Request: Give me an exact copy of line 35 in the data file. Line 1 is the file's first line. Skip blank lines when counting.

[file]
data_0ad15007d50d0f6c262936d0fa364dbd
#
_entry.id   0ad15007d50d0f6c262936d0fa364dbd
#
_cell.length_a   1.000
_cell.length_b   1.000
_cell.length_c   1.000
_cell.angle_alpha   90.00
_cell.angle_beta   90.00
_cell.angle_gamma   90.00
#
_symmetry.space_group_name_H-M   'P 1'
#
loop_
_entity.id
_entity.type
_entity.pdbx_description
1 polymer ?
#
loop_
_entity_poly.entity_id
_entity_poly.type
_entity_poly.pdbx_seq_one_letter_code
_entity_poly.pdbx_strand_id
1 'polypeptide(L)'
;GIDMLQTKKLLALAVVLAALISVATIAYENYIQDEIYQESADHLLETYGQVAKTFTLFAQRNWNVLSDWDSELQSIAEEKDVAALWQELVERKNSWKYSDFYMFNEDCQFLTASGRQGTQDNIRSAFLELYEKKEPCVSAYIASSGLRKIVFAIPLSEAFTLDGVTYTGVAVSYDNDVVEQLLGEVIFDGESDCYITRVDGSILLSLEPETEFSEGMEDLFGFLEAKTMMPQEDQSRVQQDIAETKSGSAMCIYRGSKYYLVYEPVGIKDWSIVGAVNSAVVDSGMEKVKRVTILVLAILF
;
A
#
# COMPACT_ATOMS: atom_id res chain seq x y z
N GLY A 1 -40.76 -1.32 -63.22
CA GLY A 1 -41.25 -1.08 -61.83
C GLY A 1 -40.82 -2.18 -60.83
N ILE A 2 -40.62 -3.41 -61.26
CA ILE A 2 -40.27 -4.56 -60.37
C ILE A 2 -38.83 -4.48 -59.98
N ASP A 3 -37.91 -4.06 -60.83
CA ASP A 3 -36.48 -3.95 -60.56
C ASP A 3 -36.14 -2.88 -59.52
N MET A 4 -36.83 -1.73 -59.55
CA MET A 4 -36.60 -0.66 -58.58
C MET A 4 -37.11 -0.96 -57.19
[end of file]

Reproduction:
CA ILE A 2 -40.27 -4.56 -60.37